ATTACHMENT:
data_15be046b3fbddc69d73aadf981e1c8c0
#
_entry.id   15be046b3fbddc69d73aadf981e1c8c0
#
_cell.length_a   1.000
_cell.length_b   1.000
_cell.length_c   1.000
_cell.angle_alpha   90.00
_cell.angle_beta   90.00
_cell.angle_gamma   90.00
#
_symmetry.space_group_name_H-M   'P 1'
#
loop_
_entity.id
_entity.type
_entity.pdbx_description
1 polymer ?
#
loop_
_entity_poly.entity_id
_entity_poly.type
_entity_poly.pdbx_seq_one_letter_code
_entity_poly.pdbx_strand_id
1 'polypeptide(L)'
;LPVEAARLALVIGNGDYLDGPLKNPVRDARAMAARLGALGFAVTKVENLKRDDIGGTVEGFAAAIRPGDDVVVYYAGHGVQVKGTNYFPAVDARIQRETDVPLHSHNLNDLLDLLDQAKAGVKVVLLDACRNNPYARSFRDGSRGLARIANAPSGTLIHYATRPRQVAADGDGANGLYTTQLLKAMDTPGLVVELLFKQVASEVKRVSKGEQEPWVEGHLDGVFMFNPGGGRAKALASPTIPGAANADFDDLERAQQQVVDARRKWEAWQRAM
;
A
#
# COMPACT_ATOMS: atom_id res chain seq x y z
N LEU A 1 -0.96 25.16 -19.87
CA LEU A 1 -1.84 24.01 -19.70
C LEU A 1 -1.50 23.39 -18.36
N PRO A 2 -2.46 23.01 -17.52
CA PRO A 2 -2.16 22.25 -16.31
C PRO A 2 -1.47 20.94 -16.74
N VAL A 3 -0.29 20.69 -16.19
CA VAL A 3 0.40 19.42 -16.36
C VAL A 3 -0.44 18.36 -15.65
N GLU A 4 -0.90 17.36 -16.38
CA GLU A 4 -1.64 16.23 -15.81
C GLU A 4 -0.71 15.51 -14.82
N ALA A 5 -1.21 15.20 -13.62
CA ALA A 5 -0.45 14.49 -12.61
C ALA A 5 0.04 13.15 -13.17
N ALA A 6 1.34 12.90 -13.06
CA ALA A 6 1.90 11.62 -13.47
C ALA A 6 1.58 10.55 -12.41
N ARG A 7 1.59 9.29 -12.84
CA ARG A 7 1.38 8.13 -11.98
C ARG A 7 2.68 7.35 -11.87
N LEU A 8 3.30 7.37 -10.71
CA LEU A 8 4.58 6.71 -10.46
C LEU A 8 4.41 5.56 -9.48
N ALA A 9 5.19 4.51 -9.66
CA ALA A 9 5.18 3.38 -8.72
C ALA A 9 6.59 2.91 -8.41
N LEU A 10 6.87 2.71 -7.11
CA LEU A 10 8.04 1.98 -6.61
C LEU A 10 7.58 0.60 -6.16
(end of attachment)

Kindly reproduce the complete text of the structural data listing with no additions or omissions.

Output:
data_15be046b3fbddc69d73aadf981e1c8c0
#
_entry.id   15be046b3fbddc69d73aadf981e1c8c0
#
_cell.length_a   1.000
_cell.length_b   1.000
_cell.length_c   1.000
_cell.angle_alpha   90.00
_cell.angle_beta   90.00
_cell.angle_gamma   90.00
#
_symmetry.space_group_name_H-M   'P 1'
#
loop_
_entity.id
_entity.type
_entity.pdbx_description
1 polymer ?
#
loop_
_entity_poly.entity_id
_entity_poly.type
_entity_poly.pdbx_seq_one_letter_code
_entity_poly.pdbx_strand_id
1 'polypeptide(L)'
;LPVEAARLALVIGNGDYLDGPLKNPVRDARAMAARLGALGFAVTKVENLKRDDIGGTVEGFAAAIRPGDDVVVYYAGHGVQVKGTNYFPAVDARIQRETDVPLHSHNLNDLLDLLDQAKAGVKVVLLDACRNNPYARSFRDGSRGLARIANAPSGTLIHYATRPRQVAADGDGANGLYTTQLLKAMDTPGLVVELLFKQVASEVKRVSKGEQEPWVEGHLDGVFMFNPGGGRAKALASPTIPGAANADFDDLERAQQQVVDARRKWEAWQRAM
;
A
#
# COMPACT_ATOMS: atom_id res chain seq x y z
N LEU A 1 -0.96 25.16 -19.87
CA LEU A 1 -1.84 24.01 -19.70
C LEU A 1 -1.50 23.39 -18.36
N PRO A 2 -2.46 23.01 -17.52
CA PRO A 2 -2.16 22.25 -16.31
C PRO A 2 -1.47 20.94 -16.74
N VAL A 3 -0.29 20.69 -16.19
CA VAL A 3 0.40 19.42 -16.36
C VAL A 3 -0.44 18.36 -15.65
N GLU A 4 -0.90 17.36 -16.38
CA GLU A 4 -1.64 16.23 -15.81
C GLU A 4 -0.71 15.51 -14.82
N ALA A 5 -1.21 15.20 -13.62
CA ALA A 5 -0.45 14.49 -12.61
C ALA A 5 0.04 13.15 -13.17
N ALA A 6 1.34 12.90 -13.06
CA ALA A 6 1.90 11.62 -13.47
C ALA A 6 1.58 10.55 -12.41
N ARG A 7 1.59 9.29 -12.84
CA ARG A 7 1.38 8.13 -11.98
C ARG A 7 2.68 7.35 -11.87
N LEU A 8 3.30 7.37 -10.71
CA LEU A 8 4.58 6.71 -10.46
C LEU A 8 4.41 5.56 -9.48
N ALA A 9 5.19 4.51 -9.66
CA ALA A 9 5.18 3.38 -8.72
C ALA A 9 6.59 2.91 -8.41
N LEU A 10 6.87 2.71 -7.11
CA LEU A 10 8.04 1.98 -6.61
C LEU A 10 7.58 0.60 -6.16